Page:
3. Review your notes after class

https://www.flickr.com/photos/pedrosek/9911370254

Passive review of your notes is not only time-consuming, it’s also been shown to be completely ineffective. And yet, this is what most teachers recommend. It’s what “good students” do.

But as with habit #1, this robotic type of study is not suited to the way the human memory system stores new information. Again, it’s far more effective to test yourself instead.

Try to re-create the key concepts or solve a few practice problems without referring to your notes from class. Do this again a day or two later.

Studies have shown that this self-testing method is a much better use of your time than simply “refreshing” a dead page of text. The only time you should touch your notes is when you’re going to try and re-organize and consolidate them into a more simple and compact form.

4. Find a quiet space and make it a daily habit

“Turn off the music! How can you concentrate with that on?”

“Stay still and be quiet. Just sit down and focus.”

Sound familiar?

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This motherly advice is typically in response to multitasking teenagers who text, listen to music, have Facebook open, and are Skyping with a classmate while doing their homework.

So yes, in that case they may have a point. But the other extreme actually may be detrimental to future performance on exams.

Routinely studying in exactly the same quiet place is the best way to ensure that you can only recall that information reliably in that one spot. In essence, you’re training yourself to completely blank on that information when test day comes, when you’re thrown into an anxious mental state, under time pressure and sitting in a foreign environment (unless you happen to have one of those chairs in your apartment with the desk so small you can barely fit a piece of paper on it).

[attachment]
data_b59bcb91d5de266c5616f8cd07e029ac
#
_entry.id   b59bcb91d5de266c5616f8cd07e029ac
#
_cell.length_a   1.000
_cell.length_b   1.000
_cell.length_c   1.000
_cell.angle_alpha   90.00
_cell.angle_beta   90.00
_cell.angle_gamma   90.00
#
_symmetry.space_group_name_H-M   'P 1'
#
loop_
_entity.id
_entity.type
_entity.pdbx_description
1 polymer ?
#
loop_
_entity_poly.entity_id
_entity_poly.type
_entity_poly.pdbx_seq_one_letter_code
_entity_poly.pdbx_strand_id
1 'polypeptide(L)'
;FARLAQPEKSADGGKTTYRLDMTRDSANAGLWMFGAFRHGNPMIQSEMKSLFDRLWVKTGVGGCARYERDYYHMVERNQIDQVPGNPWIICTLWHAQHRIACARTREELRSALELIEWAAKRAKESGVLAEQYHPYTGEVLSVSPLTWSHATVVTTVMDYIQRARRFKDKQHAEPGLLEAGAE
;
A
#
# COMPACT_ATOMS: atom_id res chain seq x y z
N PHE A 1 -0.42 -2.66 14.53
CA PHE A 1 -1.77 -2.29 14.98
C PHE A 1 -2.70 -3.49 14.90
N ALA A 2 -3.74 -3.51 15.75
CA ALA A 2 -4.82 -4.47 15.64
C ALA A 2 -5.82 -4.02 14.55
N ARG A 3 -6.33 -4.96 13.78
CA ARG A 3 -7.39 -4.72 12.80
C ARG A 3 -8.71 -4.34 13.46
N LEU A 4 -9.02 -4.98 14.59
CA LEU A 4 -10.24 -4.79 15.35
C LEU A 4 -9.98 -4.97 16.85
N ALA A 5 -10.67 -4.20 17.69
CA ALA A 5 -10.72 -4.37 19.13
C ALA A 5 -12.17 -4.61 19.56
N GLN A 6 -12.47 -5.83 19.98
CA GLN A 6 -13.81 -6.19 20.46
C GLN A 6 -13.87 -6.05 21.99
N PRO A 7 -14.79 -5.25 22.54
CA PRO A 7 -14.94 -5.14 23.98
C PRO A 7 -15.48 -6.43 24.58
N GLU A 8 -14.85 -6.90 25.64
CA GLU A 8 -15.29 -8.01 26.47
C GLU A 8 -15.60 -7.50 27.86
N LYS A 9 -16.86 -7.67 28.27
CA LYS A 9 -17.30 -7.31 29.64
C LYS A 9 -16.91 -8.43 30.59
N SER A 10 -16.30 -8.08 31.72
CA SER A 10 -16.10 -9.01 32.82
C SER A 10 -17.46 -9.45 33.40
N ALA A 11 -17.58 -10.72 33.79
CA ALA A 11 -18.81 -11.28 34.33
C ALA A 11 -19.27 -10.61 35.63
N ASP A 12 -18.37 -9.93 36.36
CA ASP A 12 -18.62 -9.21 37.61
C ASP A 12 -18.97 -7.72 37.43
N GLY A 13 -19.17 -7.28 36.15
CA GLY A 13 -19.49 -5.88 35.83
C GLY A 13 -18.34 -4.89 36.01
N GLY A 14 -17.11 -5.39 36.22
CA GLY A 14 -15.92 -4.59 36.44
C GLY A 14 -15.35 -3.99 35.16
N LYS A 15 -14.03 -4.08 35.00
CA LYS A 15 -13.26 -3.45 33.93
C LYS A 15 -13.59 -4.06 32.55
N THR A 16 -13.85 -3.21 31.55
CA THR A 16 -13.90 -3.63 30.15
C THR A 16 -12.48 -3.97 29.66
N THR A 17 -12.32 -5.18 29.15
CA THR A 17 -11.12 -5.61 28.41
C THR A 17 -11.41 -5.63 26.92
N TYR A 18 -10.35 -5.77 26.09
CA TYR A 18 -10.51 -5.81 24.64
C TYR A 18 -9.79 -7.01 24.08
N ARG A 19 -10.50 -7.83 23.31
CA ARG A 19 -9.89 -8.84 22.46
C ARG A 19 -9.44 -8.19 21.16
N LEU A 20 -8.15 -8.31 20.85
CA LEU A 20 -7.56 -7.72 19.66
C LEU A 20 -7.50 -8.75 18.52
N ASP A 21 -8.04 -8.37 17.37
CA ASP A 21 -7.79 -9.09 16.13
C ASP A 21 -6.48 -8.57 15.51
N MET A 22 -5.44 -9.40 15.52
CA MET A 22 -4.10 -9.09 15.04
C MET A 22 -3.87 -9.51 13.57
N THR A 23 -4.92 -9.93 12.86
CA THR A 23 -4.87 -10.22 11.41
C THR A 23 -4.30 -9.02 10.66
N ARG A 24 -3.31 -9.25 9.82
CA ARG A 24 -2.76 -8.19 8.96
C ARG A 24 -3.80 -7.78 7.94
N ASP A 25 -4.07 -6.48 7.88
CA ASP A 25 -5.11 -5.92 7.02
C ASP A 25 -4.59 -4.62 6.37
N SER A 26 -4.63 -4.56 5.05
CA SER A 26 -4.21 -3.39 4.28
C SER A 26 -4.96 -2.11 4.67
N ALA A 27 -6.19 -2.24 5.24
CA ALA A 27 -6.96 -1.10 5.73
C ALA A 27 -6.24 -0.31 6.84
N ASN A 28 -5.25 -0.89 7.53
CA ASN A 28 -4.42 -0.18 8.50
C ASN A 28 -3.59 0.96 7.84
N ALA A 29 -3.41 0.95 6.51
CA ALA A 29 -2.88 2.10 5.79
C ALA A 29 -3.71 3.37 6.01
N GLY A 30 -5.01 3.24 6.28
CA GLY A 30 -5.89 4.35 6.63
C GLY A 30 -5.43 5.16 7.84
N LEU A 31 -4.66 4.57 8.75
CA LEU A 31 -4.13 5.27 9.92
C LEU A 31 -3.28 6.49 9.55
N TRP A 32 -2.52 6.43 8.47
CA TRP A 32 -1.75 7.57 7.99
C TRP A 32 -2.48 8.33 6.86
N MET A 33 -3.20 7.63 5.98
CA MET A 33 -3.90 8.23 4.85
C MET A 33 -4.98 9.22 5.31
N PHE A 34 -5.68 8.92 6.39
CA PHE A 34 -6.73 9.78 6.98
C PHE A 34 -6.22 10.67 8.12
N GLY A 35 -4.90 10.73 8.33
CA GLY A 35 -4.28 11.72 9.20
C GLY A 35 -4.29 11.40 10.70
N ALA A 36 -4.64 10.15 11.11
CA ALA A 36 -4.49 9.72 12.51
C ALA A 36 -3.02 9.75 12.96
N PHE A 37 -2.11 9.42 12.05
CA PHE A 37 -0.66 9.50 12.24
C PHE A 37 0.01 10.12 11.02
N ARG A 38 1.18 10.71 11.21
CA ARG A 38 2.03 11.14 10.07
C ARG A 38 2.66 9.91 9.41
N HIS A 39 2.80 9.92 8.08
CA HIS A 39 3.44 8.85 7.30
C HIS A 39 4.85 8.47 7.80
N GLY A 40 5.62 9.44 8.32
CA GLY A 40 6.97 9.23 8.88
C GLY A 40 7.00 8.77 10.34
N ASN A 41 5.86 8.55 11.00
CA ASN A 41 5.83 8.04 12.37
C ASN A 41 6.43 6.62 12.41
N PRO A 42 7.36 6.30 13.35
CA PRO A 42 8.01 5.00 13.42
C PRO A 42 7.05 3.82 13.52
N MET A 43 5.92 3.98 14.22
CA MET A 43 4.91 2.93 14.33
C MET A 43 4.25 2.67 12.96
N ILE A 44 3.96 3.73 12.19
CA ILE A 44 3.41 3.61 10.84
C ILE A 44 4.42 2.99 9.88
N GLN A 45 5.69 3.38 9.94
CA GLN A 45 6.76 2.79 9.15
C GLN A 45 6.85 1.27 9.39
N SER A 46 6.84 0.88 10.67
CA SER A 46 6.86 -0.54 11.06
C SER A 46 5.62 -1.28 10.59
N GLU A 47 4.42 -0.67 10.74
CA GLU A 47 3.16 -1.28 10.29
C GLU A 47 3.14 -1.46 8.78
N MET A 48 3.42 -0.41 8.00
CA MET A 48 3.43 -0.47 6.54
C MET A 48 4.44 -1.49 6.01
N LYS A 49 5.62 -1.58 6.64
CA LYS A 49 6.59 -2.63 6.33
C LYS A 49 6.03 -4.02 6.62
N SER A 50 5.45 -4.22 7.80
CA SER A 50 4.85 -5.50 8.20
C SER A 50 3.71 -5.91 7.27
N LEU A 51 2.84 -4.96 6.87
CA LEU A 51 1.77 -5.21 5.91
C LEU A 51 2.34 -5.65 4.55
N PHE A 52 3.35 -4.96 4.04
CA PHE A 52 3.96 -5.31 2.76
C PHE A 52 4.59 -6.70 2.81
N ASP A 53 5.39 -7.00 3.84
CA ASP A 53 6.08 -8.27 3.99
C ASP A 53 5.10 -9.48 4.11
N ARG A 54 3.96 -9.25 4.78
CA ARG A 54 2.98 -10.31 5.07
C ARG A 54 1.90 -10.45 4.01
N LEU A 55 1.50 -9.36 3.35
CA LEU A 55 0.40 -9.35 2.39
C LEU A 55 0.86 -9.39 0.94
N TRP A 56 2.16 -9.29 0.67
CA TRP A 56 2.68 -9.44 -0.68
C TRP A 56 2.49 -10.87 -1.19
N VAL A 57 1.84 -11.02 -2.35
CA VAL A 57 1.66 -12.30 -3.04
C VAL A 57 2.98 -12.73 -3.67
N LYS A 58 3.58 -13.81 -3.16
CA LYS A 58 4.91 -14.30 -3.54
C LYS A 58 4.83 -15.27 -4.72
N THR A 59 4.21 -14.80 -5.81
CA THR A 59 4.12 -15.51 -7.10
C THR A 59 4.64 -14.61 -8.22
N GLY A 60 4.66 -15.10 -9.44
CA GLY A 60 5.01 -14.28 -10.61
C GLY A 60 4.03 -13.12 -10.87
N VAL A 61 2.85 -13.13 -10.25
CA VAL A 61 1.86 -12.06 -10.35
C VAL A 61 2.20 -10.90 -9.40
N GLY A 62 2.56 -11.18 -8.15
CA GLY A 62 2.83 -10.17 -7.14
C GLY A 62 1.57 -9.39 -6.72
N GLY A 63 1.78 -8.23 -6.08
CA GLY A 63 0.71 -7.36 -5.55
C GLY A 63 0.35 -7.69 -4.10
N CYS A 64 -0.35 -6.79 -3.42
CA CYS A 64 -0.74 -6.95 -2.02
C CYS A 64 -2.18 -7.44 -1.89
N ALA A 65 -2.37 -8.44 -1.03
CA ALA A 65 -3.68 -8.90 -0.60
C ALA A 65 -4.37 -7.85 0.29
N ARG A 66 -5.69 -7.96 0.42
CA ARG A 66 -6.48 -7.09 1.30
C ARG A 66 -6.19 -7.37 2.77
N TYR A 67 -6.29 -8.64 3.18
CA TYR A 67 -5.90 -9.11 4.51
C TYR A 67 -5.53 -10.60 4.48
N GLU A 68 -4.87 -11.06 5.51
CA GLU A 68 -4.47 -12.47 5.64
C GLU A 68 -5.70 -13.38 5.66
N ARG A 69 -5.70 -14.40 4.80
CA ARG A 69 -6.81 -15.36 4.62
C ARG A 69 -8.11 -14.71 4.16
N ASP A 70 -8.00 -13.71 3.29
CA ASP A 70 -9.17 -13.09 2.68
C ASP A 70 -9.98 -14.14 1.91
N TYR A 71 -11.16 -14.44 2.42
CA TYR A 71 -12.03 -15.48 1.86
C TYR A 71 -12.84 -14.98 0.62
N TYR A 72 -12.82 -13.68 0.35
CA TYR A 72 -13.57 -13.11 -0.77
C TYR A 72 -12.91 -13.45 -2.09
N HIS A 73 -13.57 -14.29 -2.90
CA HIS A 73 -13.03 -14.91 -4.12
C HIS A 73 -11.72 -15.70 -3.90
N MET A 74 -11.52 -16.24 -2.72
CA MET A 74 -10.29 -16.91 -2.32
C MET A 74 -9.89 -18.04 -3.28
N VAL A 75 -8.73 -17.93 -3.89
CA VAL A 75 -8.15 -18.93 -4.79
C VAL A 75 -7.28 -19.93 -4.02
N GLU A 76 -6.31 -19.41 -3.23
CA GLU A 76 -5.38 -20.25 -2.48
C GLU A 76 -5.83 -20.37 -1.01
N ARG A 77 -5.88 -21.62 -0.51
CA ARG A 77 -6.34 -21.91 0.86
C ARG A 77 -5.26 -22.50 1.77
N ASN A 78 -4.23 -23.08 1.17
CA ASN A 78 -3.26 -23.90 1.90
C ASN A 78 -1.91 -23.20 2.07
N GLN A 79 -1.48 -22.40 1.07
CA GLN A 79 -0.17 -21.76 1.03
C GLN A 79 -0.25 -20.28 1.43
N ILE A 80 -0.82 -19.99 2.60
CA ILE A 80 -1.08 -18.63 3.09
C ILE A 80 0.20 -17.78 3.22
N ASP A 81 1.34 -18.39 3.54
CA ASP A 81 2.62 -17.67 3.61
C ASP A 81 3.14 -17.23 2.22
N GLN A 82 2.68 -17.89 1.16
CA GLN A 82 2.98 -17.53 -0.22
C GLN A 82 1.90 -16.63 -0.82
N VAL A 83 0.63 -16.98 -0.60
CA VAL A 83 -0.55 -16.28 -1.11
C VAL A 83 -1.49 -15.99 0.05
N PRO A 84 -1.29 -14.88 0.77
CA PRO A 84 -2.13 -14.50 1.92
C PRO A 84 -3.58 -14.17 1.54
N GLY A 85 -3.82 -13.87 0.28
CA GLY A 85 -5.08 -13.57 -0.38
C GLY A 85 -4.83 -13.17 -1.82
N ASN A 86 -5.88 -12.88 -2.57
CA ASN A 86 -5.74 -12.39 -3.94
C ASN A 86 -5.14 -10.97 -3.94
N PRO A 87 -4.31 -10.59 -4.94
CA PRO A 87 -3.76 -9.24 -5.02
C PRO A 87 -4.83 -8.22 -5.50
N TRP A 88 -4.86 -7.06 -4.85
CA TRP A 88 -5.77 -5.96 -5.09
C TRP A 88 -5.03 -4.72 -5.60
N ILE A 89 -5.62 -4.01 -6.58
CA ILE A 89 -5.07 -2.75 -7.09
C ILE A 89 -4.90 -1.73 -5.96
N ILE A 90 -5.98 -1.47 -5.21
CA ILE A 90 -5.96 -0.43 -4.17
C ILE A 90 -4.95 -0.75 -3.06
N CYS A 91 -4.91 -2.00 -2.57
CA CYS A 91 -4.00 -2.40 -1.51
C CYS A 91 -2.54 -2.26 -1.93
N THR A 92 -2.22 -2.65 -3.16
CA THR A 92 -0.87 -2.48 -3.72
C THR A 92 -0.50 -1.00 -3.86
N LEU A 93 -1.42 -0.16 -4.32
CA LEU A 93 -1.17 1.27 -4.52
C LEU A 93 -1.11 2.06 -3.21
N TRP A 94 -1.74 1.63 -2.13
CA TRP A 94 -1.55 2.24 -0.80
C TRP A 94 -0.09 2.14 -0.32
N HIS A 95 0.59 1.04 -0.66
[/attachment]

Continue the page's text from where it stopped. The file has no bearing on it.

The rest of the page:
What you should actually do: study in widely varying contexts.

Studies have show that learning new information in different environments, at varying noise levels and even mood states, can significantly improve your ability to recall that same information when test day comes.

So mix it up. Quiz yourself on the treadmill. Lecture your roommate while playing Call of Duty. Do practice problems standing on one foot, using a fountain pen, while listening to ACDC.

And even better: go to the classroom where the exam will be held, pick out your seat, and do a practice exam in the same exact amount of time allotted for the test. Now that’s context-specific learning.

5. Refresh topics in your memory often

“If I can just keep reciting my study sheet for the next 24 hours, I’ll have it on the tip of my tongue during the exam.”

The problem with always feeling like you’re on top a new concept is that you’re committing what psychologists call the “fluency illusion.” Just because it’s easy to recall piece of information now, does not mean you won’t forget it later.

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And in fact, the easier it is to recall, the less likely it is that you will be able to remember it in crunch time.

Studies show that some level of forgetting is actually necessary in order to improve the “retrieval strength” of a new memory. Bjork’s study recommends looking for a level of “desirable difficulty” with learning new information—e.g. it should be hard to remember how to solve limits using L’Hopital’s Rule if you really want to make sure you can remember it on test day.

So do this: Learn it once during lecture. Then give yourself a self-test later that night, without referencing your notes.

Then wait two days. You’ll feel like you’ve forgotten everything. But resist the urge to study your notes again.